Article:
COVID-19 and the Financial System

23 April 2020 Blog

Governor Gabriel Makhlouf - All the actions we have taken are aimed at ensuring the financial system absorbs the shock and can support the recovery

Last week I wrote about how COVID-19 is affecting the global and Irish economies. Today's post is about the role of the financial system in the economy as it copes with the impact of COVID-19 and what we at the Central Bank of Ireland are doing about it.

The "financial system" is at the heart of every modern economy. It has many "actors", including financial service providers like banks, credit unions, insurance companies, funds, and asset managers among others. Consumers of financial services include individuals, households, businesses and governments, while central banks and regulators are crucial parts of the architecture of the financial system. The system enables the transmission of resources through an economy, intermediating between individuals, households and firms who represent an economy's borrowers and savers. Savings are channelled towards investment, towards people purchasing a property or starting a business for example. Risks can be shared through insurance, which can be obtained for protection against the uncontrollable events which may affect us. And, of course, payments can be made for goods and services in a safe and efficient manner. When the system works well, resources are allocated efficiently and satisfy the needs of the community that, at the end of the day, represents "the economy".

So the financial system matters. In 2007–09, the system failed and the last decade has seen a focus—across the world—on strengthening its resilience. The economic crisis we are in now has not been caused by the financial system. It is a result of the—very necessary—response to ensure our health services are not overwhelmed (and, ultimately, solving the health crisis is a pre-condition to solving the economic one). Capital and liquidity buffers have been built up since the last crisis, in Ireland and around the world, which leaves the system much better placed to withstand shocks1. And the immediate response to the crisis has shown that the build-up of the system's resilience has paid-off.

We want the financial system to absorb—and not amplify—the economic shock, and to support the recovery. That's been the focus of the Central Bank and our partners in Europe. Our actions can be seen in two overlapping and inter-related phases:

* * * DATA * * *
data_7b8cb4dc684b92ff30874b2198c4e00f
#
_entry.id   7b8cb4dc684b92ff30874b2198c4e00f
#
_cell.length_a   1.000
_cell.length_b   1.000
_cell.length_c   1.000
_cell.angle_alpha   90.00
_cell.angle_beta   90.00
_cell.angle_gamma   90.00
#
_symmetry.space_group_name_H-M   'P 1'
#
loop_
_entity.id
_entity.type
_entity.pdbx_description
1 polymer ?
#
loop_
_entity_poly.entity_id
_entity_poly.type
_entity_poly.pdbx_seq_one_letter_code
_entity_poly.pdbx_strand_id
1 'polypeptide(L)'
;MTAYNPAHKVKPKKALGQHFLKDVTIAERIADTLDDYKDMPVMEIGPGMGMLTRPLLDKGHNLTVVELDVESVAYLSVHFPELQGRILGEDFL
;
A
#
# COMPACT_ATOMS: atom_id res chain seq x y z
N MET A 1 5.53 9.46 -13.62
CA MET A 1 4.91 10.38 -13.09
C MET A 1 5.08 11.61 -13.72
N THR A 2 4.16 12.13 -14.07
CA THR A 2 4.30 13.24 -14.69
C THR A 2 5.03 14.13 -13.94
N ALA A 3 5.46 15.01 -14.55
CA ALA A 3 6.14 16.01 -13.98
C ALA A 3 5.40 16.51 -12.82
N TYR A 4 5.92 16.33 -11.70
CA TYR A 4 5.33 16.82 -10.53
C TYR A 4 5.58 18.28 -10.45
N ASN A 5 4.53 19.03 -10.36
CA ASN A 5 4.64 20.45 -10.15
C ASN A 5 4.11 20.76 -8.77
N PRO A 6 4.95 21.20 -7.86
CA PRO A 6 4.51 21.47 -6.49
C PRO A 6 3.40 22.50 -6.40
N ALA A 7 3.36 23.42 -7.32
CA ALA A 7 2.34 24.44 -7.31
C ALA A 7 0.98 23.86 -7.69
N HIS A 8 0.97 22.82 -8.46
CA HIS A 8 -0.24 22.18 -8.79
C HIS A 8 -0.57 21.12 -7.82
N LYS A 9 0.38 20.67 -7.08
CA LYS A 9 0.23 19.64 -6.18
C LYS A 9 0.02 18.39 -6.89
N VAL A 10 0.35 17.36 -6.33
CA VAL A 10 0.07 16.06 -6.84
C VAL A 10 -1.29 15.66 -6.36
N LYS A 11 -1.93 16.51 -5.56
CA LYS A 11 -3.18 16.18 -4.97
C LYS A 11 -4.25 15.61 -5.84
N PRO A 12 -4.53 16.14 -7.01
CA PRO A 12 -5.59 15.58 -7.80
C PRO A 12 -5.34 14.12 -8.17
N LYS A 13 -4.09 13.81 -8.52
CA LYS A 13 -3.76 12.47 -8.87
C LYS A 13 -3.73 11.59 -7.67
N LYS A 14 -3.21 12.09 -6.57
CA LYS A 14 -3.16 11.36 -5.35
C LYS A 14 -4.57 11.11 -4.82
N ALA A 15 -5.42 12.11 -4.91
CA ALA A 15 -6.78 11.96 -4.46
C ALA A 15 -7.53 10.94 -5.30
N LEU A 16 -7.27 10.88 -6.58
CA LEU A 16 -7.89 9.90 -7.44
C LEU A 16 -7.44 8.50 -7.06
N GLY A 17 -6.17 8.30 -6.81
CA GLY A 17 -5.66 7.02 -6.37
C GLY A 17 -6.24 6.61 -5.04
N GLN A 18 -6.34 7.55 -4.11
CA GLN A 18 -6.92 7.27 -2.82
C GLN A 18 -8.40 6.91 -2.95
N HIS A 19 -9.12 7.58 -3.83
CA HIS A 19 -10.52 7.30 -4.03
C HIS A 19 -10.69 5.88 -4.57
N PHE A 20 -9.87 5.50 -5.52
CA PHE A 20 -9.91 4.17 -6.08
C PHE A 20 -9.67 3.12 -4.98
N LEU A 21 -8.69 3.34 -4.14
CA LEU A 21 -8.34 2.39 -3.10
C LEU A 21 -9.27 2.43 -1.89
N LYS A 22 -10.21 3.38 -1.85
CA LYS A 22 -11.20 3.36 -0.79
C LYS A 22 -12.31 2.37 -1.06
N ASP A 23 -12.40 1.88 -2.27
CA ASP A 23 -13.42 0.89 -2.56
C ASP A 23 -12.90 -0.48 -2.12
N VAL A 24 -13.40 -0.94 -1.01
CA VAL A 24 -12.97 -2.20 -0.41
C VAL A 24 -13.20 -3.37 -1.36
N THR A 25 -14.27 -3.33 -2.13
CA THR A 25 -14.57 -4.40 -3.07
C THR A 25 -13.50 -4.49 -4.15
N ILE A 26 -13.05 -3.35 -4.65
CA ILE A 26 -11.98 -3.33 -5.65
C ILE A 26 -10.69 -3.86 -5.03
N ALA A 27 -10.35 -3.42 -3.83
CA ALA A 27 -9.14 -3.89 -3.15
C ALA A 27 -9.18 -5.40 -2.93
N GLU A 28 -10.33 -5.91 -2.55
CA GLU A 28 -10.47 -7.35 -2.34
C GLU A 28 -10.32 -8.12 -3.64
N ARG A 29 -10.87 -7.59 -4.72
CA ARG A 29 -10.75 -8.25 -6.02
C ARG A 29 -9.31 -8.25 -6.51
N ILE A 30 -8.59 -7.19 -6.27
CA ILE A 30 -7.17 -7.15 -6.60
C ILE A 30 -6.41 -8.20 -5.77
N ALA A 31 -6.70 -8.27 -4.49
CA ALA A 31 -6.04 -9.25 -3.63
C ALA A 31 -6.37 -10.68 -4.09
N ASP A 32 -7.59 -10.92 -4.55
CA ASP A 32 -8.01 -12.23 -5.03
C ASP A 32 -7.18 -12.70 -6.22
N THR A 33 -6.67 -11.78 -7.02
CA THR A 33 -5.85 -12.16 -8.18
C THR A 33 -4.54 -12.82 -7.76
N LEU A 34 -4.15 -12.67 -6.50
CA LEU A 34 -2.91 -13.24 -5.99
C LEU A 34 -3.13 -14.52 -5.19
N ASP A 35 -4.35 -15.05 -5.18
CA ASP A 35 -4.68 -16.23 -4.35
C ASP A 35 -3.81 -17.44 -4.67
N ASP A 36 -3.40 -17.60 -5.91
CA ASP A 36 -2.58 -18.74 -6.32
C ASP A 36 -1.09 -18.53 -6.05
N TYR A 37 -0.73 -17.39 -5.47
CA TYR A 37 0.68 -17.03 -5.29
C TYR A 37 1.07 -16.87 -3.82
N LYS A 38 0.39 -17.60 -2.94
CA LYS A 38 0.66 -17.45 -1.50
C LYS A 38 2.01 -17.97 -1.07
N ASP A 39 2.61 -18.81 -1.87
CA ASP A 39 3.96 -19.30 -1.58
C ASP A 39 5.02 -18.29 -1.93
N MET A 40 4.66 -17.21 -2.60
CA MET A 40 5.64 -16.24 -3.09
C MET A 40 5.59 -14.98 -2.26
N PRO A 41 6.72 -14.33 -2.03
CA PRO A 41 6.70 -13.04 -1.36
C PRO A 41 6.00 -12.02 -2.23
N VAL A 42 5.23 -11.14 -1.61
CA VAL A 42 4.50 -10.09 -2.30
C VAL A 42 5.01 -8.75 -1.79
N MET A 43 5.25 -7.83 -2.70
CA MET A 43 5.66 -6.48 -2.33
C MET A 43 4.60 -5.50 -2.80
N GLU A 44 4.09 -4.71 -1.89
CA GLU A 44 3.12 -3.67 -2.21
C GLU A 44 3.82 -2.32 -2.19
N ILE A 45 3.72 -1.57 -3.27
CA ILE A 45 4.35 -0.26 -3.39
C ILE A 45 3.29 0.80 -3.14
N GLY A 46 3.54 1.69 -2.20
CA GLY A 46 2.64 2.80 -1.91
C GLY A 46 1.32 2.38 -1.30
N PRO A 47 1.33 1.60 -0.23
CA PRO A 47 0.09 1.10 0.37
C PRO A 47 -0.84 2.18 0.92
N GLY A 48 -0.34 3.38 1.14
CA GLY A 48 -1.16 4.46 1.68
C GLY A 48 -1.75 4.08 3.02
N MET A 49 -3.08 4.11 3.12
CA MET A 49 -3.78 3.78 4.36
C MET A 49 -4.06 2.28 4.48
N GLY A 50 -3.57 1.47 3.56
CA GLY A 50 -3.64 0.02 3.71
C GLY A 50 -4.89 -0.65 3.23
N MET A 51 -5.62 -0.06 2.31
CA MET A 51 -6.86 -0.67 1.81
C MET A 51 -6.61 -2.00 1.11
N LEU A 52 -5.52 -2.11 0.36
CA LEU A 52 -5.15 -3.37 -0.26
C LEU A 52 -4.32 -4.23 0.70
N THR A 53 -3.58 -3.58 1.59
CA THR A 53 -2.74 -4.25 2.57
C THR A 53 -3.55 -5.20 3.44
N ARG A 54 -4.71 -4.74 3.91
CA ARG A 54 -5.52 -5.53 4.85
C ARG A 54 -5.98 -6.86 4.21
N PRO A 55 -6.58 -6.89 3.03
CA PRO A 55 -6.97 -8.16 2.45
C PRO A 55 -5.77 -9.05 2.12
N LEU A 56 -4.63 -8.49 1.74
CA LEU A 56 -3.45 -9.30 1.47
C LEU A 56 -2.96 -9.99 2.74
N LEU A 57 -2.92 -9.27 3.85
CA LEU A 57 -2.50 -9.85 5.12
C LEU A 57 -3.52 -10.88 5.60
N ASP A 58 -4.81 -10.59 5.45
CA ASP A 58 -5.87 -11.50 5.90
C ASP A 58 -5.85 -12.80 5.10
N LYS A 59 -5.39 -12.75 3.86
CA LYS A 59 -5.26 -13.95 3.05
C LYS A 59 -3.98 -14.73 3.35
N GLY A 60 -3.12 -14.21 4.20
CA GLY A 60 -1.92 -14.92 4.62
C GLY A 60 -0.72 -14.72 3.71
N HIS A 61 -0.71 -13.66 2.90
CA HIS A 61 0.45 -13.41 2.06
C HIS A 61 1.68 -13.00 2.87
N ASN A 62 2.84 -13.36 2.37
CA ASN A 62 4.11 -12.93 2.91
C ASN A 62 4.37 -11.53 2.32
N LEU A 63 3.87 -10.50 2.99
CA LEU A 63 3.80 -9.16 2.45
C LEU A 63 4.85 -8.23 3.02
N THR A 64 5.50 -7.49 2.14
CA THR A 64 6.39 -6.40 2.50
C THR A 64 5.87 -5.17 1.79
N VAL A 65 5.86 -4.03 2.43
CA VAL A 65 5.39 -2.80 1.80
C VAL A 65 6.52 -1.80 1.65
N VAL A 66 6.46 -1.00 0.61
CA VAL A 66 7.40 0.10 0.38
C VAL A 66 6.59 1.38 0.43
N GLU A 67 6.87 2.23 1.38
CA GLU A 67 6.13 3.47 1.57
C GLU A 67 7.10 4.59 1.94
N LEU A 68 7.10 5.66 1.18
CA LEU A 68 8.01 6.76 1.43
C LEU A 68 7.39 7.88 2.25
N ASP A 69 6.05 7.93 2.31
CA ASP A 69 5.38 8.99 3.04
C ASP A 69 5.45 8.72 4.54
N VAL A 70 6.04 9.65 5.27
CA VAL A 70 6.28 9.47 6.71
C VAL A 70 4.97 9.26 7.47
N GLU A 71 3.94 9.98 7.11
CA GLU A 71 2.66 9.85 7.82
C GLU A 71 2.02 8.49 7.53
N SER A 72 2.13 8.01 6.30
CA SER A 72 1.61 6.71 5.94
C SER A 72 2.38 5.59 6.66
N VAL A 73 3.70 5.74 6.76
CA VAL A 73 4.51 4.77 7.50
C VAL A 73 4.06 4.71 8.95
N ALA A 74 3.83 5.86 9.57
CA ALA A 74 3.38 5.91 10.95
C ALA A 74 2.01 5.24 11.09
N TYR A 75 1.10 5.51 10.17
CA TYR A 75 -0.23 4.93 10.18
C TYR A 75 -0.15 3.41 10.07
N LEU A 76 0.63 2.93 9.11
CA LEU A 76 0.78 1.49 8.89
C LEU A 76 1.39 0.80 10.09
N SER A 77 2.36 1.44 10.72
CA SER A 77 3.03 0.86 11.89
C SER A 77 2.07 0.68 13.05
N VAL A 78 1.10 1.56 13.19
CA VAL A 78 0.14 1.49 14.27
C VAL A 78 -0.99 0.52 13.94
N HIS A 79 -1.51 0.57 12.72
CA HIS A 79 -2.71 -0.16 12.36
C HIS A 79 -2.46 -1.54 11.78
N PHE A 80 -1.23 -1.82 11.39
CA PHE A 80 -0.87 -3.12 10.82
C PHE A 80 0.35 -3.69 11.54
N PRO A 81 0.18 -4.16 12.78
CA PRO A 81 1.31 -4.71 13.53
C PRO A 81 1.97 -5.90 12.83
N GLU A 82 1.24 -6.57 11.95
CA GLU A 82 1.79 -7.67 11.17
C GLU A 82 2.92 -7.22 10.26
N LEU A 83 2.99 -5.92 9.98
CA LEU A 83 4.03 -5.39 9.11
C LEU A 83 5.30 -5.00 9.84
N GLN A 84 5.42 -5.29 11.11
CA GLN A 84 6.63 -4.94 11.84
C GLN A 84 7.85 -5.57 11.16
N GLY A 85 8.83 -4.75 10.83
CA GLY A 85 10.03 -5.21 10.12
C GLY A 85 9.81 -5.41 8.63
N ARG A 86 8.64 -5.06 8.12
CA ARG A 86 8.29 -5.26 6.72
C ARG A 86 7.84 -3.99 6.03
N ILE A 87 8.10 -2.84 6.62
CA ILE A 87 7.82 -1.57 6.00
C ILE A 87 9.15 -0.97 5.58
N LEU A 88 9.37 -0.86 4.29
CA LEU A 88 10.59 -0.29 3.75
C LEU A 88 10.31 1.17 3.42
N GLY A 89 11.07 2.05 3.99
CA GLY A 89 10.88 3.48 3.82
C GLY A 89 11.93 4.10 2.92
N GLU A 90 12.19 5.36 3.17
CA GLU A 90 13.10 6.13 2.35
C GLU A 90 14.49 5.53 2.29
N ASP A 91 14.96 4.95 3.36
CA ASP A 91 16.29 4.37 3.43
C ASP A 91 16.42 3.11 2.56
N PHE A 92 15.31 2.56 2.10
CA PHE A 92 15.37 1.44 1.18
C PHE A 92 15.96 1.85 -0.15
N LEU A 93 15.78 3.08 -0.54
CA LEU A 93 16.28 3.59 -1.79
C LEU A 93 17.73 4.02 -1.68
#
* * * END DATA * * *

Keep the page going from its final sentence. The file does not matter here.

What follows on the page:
1. Ensuring that the financial system is better placed to support households and businesses through the crisis
  2. Supporting the recovery out of the crisis.

Ensuring the Financial System Can Support Households and Businesses Through the Crisis

Choosing to put an economy "on hold" is an unprecedented event and the immediate market reaction reflected the repricing of assets amid enormous uncertainty that existed across the world from the pandemic.

Figure 1: Vix Index

VIX index chart

At the ECB, my Governing Council colleagues and I agreed on a package of monetary policy measures designed to safeguard liquidity conditions, protect the flow of credit to the real economy, and prevent a pro-cyclical tightening of financial conditions. We decided to make additional asset purchases (amounting to 7.3 per cent of euro area GDP or €1 trillion) between now and the end of the year. We also eased the conditions on our targeted long-term refinancing operations (TLTROs), which stimulate credit supply and incentivise lending to the private sector. The main Irish retail banks could potentially borrow around €20 billion through just one of these operations2.

The ECB's Supervisory Board also provided capital relief for banks amounting to €120 billion, which could be used to absorb losses or potentially finance new lending. This capital relief means that banks can absorb greater potential losses without needing to take short-term action such as selling assets to meet regulatory ratios. This type of behaviour could pro-cyclically amplify the downturn.

At the Central Bank, we followed this up by reducing the counter cyclical capital buffer (CCyB) from 1 per cent to zero per cent3. The CCyB is one of the measures introduced in 2015 to strengthen banks' resilience and ensure they hold sufficient capital to maintain the flow of credit to the economy during periods of financial stress. Releasing the buffer (by reducing it to zero) helps the banking system to both absorb COVID-19 related losses and support the economy. (The capacity for new lending could range from €10–16 billion if used entirely for that purpose.)

These early actions helped to reduce the uncertainty and volatility in markets, reducing in turn the potential for the financial system to amplify the shock and also putting in place conditions to support the recovery.

In particular, the actions helped to support the Government's own response to the crisis. As we have seen, the sudden and large shock to household finances has required extraordinary policy intervention, by fiscal and monetary authorities. In their absence, the downturn will be more severe and the recovery more restricted. From an economic perspective, the condition of household balance sheets will be a key factor in the macroeconomic recovery from the crisis.

The Central Bank is also working with financial service providers to ensure that households and firms are protected throughout this period. This is an active and ongoing engagement. For example, payment breaks on mortgages, and other similar temporary relief measures, allow households and businesses to absorb the shock of the crisis, so that as many as possible can recover once the virus is under control. They will help households and businesses to preserve their liquid reserves today, to the extent possible, at the cost of higher repayments (or longer repayment periods) in the future. These measures do not come without cost.